Outside of the Wildcat Wittens, there are players on tour with pro experience that are looking to break into the next level, where victories at Grand Slam events are expected and not surprising. Jeff Morrison, who is expected to be seeded number one, is a great example of someone who could make that jump. The former Florida Gator and 1999 NCAA Champ was the last American standing at the 2002 Wimbledon, advancing to the fourth round. Entered as what is known as a “lucky loser,” meaning he was in the tournament because someone else withdrew, he upset Juan Carlos Ferrero, a top-five ranked player. He missed this year’s Wimbledon due to a torn stomach muscle he suffered during a match with former 5/3 bad boy Justin Gimlestob and this tournament will be one of his first after a 10-week layoff.

The women’s draw features some up-and-comers as well. Akiko Morigami of Japan, the expected number one seed, advanced to the third round of this year’s Wimbledon before bowing out to Jennifer Capriati. She is currently ranked 72nd and is rising fast. The hopeful #2 seed Ansley Cargill will also be able to make some noise. Despite being a former Duke Blue Devil, she hopes to succeed on the professional level, unlike her basketball counterparts. Although she is new on the tour, she has already developed a reputation as a tough and gritty player. During last year’s U.S. Open, she played, according to some, one of the finest matches ever during the U.S. Open qualifiers, defeating Anastassis Rodionova 3-6, 6-4, 7-6 (4). According to writer Jason Brown, she is the player with “the bigger heart” who is too tough to be “your average blonde.” She was ranked number one for a while during her freshman season at Duke in 2001 and has had a distinguished Juniors career.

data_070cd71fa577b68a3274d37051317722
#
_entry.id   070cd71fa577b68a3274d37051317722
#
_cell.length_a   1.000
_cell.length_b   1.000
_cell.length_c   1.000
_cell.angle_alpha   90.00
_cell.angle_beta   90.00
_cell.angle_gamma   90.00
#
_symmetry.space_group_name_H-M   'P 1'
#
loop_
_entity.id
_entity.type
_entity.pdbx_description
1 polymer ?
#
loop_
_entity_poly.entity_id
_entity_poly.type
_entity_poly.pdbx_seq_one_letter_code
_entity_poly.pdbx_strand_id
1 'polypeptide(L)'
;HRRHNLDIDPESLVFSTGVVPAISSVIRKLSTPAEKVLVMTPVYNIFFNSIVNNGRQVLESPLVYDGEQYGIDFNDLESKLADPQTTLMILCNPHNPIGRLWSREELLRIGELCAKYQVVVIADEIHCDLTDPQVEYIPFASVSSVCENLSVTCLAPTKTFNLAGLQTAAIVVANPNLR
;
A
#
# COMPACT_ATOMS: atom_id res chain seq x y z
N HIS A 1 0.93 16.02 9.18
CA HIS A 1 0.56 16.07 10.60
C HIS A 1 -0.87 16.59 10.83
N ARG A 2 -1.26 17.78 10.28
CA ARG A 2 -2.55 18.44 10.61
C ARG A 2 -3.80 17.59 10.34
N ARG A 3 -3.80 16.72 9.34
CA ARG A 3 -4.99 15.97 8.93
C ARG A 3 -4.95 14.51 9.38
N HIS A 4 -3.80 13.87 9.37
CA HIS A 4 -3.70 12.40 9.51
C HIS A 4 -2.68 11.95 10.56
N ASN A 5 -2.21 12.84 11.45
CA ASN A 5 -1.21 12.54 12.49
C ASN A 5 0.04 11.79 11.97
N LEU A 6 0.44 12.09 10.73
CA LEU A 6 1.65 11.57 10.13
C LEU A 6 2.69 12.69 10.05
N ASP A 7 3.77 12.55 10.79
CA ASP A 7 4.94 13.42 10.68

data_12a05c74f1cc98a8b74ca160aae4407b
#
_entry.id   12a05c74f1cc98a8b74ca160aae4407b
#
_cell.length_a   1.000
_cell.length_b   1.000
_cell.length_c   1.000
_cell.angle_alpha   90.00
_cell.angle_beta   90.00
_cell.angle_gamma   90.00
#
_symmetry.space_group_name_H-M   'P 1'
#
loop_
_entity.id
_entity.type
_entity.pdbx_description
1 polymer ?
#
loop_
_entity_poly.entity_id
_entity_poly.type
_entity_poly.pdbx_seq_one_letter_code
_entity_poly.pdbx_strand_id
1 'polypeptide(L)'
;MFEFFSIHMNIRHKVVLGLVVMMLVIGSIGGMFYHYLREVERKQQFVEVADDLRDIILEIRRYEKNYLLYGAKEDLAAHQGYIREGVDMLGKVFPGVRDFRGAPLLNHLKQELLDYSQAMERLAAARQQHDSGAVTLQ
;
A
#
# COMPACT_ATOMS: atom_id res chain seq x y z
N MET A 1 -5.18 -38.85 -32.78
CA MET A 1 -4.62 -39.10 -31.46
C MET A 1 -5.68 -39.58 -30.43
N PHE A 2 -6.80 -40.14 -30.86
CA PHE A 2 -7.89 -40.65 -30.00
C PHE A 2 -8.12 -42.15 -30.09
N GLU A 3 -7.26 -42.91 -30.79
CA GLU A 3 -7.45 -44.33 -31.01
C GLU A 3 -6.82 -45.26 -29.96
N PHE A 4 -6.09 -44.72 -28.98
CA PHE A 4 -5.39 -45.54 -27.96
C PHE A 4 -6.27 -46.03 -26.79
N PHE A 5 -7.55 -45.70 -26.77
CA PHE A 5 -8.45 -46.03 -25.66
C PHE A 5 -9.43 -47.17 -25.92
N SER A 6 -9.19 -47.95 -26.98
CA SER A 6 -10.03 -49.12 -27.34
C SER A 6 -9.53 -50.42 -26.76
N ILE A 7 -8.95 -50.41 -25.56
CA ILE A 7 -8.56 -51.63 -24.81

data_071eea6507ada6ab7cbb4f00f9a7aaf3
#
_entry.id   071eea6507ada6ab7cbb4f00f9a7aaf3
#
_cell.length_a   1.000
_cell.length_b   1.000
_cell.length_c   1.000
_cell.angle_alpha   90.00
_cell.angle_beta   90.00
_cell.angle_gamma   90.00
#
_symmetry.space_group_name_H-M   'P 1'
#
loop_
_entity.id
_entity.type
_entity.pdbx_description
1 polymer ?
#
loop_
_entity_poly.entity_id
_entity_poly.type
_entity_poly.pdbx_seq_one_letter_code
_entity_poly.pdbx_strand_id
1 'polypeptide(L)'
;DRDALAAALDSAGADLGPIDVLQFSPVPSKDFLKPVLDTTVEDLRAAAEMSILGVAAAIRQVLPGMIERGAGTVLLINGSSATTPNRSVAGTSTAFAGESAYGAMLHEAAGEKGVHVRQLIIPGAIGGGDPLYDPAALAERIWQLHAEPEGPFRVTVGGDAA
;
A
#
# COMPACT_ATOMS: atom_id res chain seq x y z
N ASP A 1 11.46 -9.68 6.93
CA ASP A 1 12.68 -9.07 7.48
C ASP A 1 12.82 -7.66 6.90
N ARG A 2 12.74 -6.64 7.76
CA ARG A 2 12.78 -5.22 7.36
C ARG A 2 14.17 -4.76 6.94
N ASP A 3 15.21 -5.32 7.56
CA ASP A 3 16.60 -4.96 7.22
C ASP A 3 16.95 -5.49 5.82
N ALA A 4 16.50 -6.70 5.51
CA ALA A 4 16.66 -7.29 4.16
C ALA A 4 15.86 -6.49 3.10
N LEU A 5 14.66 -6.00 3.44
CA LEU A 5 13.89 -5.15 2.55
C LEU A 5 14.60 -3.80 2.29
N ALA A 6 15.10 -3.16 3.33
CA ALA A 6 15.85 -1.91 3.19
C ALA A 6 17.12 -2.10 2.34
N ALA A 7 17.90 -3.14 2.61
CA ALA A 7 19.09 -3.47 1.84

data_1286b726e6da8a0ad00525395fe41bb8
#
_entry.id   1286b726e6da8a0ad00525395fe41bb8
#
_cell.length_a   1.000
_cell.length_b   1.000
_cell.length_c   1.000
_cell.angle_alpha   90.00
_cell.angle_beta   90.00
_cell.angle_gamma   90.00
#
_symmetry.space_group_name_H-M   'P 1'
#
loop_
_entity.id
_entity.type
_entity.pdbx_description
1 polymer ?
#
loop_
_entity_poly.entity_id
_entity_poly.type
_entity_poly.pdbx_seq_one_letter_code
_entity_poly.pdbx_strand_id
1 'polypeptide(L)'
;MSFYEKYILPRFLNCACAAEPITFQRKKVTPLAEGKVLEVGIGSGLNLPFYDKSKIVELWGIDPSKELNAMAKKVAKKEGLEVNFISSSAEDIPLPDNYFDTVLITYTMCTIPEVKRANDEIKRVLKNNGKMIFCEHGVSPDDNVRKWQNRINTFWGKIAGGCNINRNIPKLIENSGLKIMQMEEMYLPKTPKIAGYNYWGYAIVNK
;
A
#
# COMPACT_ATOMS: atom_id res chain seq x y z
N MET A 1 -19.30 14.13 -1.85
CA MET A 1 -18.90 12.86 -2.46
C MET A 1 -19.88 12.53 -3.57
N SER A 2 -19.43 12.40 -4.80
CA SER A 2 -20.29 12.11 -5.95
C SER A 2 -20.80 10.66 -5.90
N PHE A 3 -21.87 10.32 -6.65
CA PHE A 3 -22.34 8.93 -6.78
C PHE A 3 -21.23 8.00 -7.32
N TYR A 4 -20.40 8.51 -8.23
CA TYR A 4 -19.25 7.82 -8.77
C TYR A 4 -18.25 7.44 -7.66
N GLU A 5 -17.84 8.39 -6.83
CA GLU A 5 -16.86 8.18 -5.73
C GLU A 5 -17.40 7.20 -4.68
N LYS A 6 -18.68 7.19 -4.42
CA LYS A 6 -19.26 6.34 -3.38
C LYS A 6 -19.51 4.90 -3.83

The truth is, there is not enough room to list all the players with the potential to advance to the finals. Two0time NCAA champ Matias Boeker of the University of Georgia is back, as is 2001 finalist Jack Brasington. Lindsay Lee-Waters is a hot name on the women’s side and former 3-time Kentucky High School Champ and University of Vanderbilt star Julie Ditty has a chance to be victorious in her home state.

What is the status of professional tennis? Right now, to be honest, it is not looking good. American stars have not risen on the men’s side to take the place of Sampras and Agassi, and the women’s side is so dominated by the Williams sisters that no one knows if there are any challengers out there. If there is going to be a rejuvenation, it will begin at events like this; tournaments where hungry up-and-comers cut their teeth and look toward the big time. Much like the baseball players at the South Atlantic League All-Star Game hosted by the Lexington Legends last month dream of playing in front of the ivy at Wrigley Field or the monuments in Yankee Stadium, these tennis players dream of playing on the clay of Roland Garros, the grass of Wimbledon, and the hard courts of New York. If you long to see the stars of tomorrow, this is your chance.